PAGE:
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Cedric R. Clapier, Ph.D., M.Sc., B.Sc.

Languages spoken: English, French

Academic Information

Departments: Oncological Sciences - Research Associate Professor

Academic Office Information

cedric.clapier@hci.utah.edu

Research Interests

  • Chromatin
  • Gene Expression Regulation
  • Epigenetics in Cancer
  • Biochemistry

Dr. Clapier received his B.Sc. in Biochemistry and his M.Sc. (high honors) in Cellular and Molecular Biology from the Joseph Fourier University in Grenoble, France. In 1997, he was selected by the international PhD programme of the European Molecular Biology Laboratory (EMBL) located in Heidelberg, Germany. During his graduate work conducted with Prof. Peter B. Becker on chromatin remodeling, he pioneered the production and usage of recombinant chromatin in biochemical characterization of remodelers in vitro, and discovered the first direct regulation of a chromatin remodeler (ISWI) by a nucleosome feature (the histone H4 tail basic-patch). He received his PhD (highest honors) in Molecular and Cellular Biology in 2001 as a joint degree from EMBL and the Joseph Fourier University. In 2002, Dr. Clapier investigated aspects of transcription regulation by chromatin with Dr. Jerry L. Workman at Penn State University. He then did a postdoctoral training in structural biology with Dr. Christoph W. Müller at the EMBL Grenoble outstation for which he received an EMBO long-term fellowship. During his postdoctoral work, Dr. Clapier made decisive biochemical contribution leading to the crystallization and structure of the rabies virus nucleoprotein, and solved the crystal structure of Drosophila melanogaster nucleosome. In 2007, he joined the laboratory of Prof. Bradley R. Cairns at the Huntsman Cancer Institute, University of Utah, where he made landmark discoveries in the regulatory architecture and logic of chromatin remodelers. First, Dr. Clapier demonstrated that ISWI remodeler is an intrinsically active DNA translocase held in check by two newly discovered flanking regions acting as intrinsic brakes of ATPase activity and coupling, a measurement of DNA translocation efficiency. Regulated activation of the remodeler is achieved by selective inhibitions of those intrinsic inhibitions by specific nucleosomal epitopes. These discoveries ruled out the power stroke model for the mechanism of chromatin remodeling. In a separate study, Dr. Clapier demonstrated that the capacity of the SWI/SNF-subfamily of remodelers to perform nucleosome ejection, rather than sliding, is potentiated by the regulation of a continuum of DNA translocation efficiency, with the conserved Actin-Related Proteins being required for nucleosome ejection by upregulating coupling.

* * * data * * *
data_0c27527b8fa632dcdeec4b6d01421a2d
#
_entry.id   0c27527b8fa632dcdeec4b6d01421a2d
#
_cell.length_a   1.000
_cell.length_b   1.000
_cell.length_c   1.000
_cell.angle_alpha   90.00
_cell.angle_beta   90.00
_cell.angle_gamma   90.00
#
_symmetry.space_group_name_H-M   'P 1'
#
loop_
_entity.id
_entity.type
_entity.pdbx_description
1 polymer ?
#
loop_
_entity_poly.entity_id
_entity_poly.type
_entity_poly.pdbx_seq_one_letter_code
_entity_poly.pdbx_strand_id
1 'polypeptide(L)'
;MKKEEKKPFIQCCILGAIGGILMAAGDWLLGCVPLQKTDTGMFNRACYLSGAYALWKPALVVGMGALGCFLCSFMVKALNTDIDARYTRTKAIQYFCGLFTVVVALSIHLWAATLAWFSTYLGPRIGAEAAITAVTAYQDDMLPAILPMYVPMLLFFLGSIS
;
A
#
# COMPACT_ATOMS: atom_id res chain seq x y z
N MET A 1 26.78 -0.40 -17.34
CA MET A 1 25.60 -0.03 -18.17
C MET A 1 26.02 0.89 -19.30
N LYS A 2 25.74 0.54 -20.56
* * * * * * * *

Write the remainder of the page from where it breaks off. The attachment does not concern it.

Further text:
Dr. Clapier is currently a Research Associate Professor at the Huntsman Cancer Institute and the Department of Oncological Sciences of the University of Utah, School of Medicine. His research continues to focus on the mechanistic characterization of the regulatory architecture and logic of chromatin remodelers, as well as on the misregulations of DNA translocation resulting from mutations observed within chromatin remodelers in cancers.

Dr. Clapier has presented his research work in many international venues as the FASEB, ASBMB, Keystone and EMBO conferences. He also authored a book chapter and reviews internationally recognized as reference publications for the field of chromatin remodeling. Dr. Clapier taught ‘Epigenetics & Chromatin Remodeling’ in the ‘Nucleic Acids’ course and was a jury member for the oral exams during five years at the Graduate School of the Joseph Fourier University. He is currently a case-based learning discussion leader for first year medical students at the University of Utah, School of Medicine.

Research Statement

While all cells in an organism harbor the same genome, different cell types and functions need to be established and maintained. In parallel, to accommodate a broad variety of DNA transactions required during their life, each cell needs a dynamic and responsive access to its genome. The packaging of genomic DNA into chromatin provides an opportunity to encompass all these requirements. Among epigenetic regulators influencing chromatin, chromatin remodelers are molecular machines that dynamically sculpture diverse chromatin landscapes and change DNA accessibility by performing highly regulated ATP-dependent DNA translocation in the context of nucleosomes.

My research focuses on understanding at the molecular level the fundamental mechanisms and regulations controlling the activities of chromatin remodelers as well as their alterations in cancers with the perspective of developing new therapeutic approaches.

Education History

Doctoral Training European Molecular Biology Laboratory - Peter B. Becker, Ph.D.
Molecular and Cellular Biology
Ph.D.
Graduate Training Joseph Fourier University
Cellular and Molecular Biology
M.Sc.
Undergraduate Joseph Fourier University
Biochemistry
B.Sc.

Global Impact